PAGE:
archive
trips-button2
blog-button2
donate-button2

Vayikra (And He Called)

 

 

Torah Portion: Vayikra (And He Called) Leviticus 1:1-6:7

HafTorah: Isaiah 43:21-44:23

G-d’s presence had moved from the mountain to the Tent of Meeting and called to Moses from the Tent. This is the third time we see G-d calling to Moses. The first time at the bush, G-d says Moses, Moses. -Exodus 3:4. Here he called Jacob twice Genesis 46:2, and here he called Samuel twice 1 Samuel 3:10. In the New Testament Acts 9:4 we see Yeshua use this same pattern with Shaul. Usually when a name is repeated like this in scripture it is a sign of special affection.

Now let us look at the five sacrifices set out here in Leviticus and see how we can relate them to Messiah.

  1. Burnt offering – Olah offering. First something about the name. Olah means to go up or that which rises. It is important to understand why sacrifices were brought in the first place. Usually they were brought as gifts to G-d. When you love someone you want to give them a gift. One way for man to express his love for G-d was through the giving of a sacrifice. They were a means of drawing close to G-d. The Olah offering was such an offering. It was not a sin offering. It was the only sacrifice completely consumed on the fire. Nothing was given to the priest or to the offerer. More than any other it represented a total and complete abandonment to G-d – everything was given.

How can we relate this to Messiah. He was totally and completely dedicated to doing the will of His father. He spoke only as He was directed. (Matthew 26:39) He like the smoke of the Olah offering ascended to G-d. (John 6:62), John 3:13-15. He ascended as a sacrifice before the disciple’s eyes. He was the perfect living Olah sacrifice to G-d.

In Leviticus 1:4 it says the Olah was brought as atonement for the giver. The word atonement means covering or ransom. The sacrifice covered the giver that he might draw near to G-d without dying. It also paid the ransom for the giver so he could enter the Presence of G-d without fear. Yeshua’s blood covers us and protects us. By it we can enter into G-d’s presence. He is the ransom paid for our lives. He died for us.

The grain offering: Levitcus 2:1. Not all sacrifices were blood sacrifices. This one is a grain offering mixed with oil and frankincense. In this offering part was offered on the altar and the priest kept part. Again it was offered as a token of a life lived to its fullest to G-d. Yeshua compared Himself to bread many times. He was even born in a place called House of Bread (Bethlehem). The grain offerings were unleavened. Why? Leaven was a sign of corruption. Yeshua was free of sin and corruption. In John 6:41 He declares Himself to be the bread of heaven. Also the part of the grain offering burned on the altar is a memorial. Yeshua uses the same word at the Passover meal with His disciples when He breaks bread with them.

Peace Offering: Leviticus 3:1 (Shalom) In this offering the giver keeps part and shares it with family and friends. Priests get part and part (the fat) is given to G-d. Also there are several kinds of Peace offerings – Thanksgiving offering, freewill offering. Passover lamb was a peace offering, (Why?) The family ate it. This offering very much represented fellowship and peace between man and G-d.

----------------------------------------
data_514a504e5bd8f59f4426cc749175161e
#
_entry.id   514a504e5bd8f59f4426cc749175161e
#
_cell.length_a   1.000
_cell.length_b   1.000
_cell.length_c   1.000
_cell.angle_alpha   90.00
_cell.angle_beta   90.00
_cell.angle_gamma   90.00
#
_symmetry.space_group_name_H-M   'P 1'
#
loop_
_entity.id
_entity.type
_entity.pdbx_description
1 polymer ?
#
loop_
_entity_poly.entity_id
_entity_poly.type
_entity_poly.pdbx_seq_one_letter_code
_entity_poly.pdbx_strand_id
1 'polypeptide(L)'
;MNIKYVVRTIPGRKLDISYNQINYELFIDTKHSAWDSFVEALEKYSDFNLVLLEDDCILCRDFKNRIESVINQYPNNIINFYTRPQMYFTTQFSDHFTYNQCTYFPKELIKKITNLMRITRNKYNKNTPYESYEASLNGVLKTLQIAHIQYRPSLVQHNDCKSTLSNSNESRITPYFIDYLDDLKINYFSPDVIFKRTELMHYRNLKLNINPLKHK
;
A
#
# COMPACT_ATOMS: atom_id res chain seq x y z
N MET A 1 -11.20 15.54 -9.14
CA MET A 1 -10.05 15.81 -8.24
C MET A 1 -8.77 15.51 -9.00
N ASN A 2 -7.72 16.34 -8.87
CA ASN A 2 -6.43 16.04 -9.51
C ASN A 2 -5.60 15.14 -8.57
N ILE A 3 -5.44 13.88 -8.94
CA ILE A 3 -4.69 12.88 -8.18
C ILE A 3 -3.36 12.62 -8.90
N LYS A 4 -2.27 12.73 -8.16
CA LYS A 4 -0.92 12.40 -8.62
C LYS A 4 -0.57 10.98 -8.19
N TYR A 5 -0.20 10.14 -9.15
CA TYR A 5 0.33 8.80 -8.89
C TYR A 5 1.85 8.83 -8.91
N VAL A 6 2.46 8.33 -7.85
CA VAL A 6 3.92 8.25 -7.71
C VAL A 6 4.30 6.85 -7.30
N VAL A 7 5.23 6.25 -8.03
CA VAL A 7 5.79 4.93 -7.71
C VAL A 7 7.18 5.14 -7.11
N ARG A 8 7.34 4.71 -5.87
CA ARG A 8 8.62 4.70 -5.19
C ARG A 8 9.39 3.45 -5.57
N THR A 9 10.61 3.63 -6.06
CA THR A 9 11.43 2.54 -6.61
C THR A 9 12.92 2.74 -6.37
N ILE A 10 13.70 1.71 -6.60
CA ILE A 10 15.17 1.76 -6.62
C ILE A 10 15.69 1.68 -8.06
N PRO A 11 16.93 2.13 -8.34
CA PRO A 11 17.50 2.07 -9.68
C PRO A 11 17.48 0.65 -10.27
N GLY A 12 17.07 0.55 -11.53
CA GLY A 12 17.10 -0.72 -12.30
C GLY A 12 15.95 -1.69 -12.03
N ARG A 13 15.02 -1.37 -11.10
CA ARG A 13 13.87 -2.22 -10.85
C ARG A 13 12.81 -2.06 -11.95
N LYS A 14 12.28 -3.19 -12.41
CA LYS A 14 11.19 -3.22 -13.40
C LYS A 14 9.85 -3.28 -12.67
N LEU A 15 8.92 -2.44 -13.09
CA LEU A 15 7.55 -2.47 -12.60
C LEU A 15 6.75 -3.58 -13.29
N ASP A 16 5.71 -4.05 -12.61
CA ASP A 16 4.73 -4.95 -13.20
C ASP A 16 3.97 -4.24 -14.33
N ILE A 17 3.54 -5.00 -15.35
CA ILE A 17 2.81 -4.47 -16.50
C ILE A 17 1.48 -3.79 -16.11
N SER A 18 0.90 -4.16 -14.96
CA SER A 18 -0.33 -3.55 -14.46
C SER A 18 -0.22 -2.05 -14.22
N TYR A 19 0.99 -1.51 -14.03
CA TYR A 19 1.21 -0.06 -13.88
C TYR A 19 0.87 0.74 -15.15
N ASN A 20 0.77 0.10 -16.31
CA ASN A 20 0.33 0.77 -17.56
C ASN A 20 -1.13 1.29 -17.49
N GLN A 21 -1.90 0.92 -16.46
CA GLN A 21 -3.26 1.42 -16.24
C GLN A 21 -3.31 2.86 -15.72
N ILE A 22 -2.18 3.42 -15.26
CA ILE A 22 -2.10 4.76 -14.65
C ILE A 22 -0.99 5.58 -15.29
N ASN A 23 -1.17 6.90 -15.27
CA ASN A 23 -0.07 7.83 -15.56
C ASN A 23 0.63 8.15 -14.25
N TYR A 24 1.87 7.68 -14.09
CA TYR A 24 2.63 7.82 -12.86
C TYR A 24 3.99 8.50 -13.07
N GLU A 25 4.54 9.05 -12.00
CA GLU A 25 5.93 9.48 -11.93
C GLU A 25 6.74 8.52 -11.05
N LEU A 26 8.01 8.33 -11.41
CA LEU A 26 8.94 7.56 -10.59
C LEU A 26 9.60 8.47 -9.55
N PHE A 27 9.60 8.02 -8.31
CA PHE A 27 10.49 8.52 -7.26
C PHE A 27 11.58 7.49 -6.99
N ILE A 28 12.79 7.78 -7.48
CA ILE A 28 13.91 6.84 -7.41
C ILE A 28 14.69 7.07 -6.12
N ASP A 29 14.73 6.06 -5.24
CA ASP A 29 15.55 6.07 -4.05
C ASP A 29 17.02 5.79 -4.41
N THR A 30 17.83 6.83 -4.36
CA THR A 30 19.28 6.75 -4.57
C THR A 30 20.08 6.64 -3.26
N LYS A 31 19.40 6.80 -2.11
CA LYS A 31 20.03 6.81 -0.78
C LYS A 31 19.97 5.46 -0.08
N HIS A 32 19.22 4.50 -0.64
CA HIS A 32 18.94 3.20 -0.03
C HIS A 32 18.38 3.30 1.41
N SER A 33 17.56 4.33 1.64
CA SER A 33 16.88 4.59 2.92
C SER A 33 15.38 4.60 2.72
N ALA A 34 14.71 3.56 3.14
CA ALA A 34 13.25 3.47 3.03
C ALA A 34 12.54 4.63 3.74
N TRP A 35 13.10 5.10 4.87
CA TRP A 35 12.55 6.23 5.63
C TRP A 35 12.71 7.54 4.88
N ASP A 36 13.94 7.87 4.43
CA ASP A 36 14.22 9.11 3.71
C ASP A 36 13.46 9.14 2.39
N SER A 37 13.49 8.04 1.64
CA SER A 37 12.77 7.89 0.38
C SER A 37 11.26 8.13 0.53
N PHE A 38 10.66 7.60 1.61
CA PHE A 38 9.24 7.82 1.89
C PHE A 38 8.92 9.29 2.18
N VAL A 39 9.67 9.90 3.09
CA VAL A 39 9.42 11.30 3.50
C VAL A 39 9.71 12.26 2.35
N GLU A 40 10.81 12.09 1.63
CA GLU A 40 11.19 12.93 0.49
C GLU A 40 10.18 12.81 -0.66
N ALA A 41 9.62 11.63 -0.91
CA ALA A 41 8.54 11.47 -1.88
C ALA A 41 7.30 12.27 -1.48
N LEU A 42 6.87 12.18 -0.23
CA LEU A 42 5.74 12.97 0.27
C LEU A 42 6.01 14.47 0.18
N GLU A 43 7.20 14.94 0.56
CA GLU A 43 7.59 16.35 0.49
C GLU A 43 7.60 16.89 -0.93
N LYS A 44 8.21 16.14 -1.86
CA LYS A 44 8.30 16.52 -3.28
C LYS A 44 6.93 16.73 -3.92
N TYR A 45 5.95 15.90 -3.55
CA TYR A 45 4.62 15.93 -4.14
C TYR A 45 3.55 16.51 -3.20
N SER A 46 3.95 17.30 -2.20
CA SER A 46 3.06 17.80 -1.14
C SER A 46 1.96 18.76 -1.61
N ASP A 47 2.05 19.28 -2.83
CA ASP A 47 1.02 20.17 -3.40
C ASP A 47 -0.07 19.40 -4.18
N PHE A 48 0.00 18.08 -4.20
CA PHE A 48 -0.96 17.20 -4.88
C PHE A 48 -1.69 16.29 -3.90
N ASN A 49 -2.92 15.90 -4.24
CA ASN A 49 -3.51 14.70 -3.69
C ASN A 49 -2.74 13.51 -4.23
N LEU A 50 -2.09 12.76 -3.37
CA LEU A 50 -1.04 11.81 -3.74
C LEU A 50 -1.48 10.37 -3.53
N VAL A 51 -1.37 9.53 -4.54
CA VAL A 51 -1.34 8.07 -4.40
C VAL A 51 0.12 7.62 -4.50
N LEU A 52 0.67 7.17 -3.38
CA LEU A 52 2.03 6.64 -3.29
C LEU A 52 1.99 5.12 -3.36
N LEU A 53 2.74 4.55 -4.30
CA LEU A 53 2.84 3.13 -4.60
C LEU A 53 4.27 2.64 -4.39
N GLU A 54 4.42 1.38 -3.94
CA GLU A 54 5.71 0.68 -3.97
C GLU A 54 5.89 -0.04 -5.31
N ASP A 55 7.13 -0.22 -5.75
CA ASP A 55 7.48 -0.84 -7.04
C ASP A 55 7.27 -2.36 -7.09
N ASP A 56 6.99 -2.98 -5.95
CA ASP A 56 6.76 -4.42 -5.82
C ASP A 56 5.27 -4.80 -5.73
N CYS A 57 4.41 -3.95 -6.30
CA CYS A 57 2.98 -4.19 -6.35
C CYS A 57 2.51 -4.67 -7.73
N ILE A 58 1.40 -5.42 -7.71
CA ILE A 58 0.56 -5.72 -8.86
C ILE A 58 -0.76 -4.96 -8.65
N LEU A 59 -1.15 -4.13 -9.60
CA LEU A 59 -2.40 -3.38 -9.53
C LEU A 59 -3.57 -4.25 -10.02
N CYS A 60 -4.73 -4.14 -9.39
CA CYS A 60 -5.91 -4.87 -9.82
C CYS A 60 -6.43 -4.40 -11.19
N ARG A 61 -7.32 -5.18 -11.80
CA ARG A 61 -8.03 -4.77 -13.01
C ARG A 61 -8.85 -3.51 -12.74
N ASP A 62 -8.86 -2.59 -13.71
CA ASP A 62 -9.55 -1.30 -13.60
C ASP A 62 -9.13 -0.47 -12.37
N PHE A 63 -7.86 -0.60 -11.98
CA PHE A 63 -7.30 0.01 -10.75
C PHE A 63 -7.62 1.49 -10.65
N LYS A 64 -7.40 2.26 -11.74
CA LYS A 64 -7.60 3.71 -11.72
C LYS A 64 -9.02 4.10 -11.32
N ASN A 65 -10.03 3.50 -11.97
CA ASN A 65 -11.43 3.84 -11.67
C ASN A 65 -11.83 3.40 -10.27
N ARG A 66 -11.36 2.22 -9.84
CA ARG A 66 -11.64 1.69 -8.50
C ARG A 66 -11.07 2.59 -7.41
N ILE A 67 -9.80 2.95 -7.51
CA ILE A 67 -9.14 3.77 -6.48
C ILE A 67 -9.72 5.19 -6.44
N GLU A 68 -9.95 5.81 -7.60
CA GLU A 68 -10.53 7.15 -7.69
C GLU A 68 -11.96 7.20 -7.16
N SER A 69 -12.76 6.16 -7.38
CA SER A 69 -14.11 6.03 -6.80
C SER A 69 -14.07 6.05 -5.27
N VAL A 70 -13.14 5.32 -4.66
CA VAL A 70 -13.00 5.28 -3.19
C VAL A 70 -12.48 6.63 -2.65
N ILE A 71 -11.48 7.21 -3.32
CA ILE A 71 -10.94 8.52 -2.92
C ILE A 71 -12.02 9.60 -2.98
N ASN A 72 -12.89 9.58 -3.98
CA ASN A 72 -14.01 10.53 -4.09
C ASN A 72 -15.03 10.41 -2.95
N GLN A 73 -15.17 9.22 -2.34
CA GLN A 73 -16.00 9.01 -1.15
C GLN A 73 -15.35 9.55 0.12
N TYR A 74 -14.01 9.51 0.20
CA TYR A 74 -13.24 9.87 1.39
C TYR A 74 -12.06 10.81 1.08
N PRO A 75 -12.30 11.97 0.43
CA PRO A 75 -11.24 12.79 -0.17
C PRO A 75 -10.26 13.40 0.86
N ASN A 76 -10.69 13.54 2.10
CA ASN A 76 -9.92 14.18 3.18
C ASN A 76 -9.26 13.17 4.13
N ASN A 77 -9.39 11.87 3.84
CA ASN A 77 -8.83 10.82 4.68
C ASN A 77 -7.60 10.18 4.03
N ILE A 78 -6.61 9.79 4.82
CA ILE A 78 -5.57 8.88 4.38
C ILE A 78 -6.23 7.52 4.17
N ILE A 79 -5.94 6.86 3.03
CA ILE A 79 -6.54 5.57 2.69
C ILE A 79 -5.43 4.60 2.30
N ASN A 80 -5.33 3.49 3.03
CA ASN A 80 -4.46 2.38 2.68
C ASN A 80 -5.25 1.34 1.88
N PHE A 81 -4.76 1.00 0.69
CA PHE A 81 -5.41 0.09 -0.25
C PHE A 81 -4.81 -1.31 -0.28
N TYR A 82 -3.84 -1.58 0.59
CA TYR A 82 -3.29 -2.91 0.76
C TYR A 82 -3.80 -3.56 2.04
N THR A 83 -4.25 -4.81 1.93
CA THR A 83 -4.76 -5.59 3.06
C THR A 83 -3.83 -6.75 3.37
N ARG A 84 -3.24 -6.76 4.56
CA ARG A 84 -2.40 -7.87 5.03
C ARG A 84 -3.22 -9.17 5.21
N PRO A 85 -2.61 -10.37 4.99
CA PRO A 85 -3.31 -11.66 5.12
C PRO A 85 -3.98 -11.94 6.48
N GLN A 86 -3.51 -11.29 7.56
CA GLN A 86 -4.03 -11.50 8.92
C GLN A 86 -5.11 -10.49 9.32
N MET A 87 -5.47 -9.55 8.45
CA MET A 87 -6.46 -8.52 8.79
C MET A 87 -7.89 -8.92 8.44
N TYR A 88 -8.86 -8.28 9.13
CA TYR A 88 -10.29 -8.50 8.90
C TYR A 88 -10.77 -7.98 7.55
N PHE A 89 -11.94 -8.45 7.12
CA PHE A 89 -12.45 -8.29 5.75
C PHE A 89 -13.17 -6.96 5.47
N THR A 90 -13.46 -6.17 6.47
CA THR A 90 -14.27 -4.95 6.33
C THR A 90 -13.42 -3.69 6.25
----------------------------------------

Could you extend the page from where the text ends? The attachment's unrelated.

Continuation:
For sure we see Messiah in this offering. He brings fellowship between us and G-d. He is a representation of peace between us. John 14:27. In I Cor. 5:7 Paul says, “Our Passover Lamb has been sacrificed.” Passover offering was not a sin offering but a peace offering.

Sin offering: Leviticus 4:1 This offering was brought for an unintentional sin. First let me give you another way of reading this verse. “Shall a soul sin” We do but we should be so close to the Father that it is the exception not the rule. So for us I see this as a call to holy living. Sin should not be a common part of our day to day life. Our lives should reflect G-d so much that this question should characterize our life, “Shall a soul sin!”

Of course in our life when we do sin the sacrifice of Messiah covers us and cleanses us from the sin. John 1:29, Hebrews 9:28. As the blood of the sin sacrifice was sprinkled on the altar so our sins are forgiven by the sprinkling of His blood.

One last point. In II Cor. 5:21 we read “G-d made Him who knew no sin to be sin on our behalf. How does Yeshua become sin? Maybe a different look at this will make it easier. The Greek word used here is “amartia” which translates as either sin or sin offering. So we could read this as “G-d made Him who knew no sin to become a sin offering for us. Of course His sin offering cleanses us from all sin not just the unintentional one.

Last is Guilt offering: Leviticus 5:19 – 7:7. It says the laws for the sin and the guilt offerings are the same. You could say that the guilt offering is a specific kind of sin offering. The issue here is that a person bringing a guilt offering also had to make restitution for what he had done. So it is like the restitution goes to the person and the sacrifice to G-d. For us we may be able to make things right with our fellow man but we are completely unable to make it right with G-d outside of Messiah. He is our ashem (guilt) offering.  Isaiah 53:10-11

So in all these offerings we are able to see Messiah at work covering us and allowing us to come into G-d presence. No wonder a total of 3 chapters are written to cover the offerings here. They provide us such a beautiful picture of what G-d through Yeshua has done for us.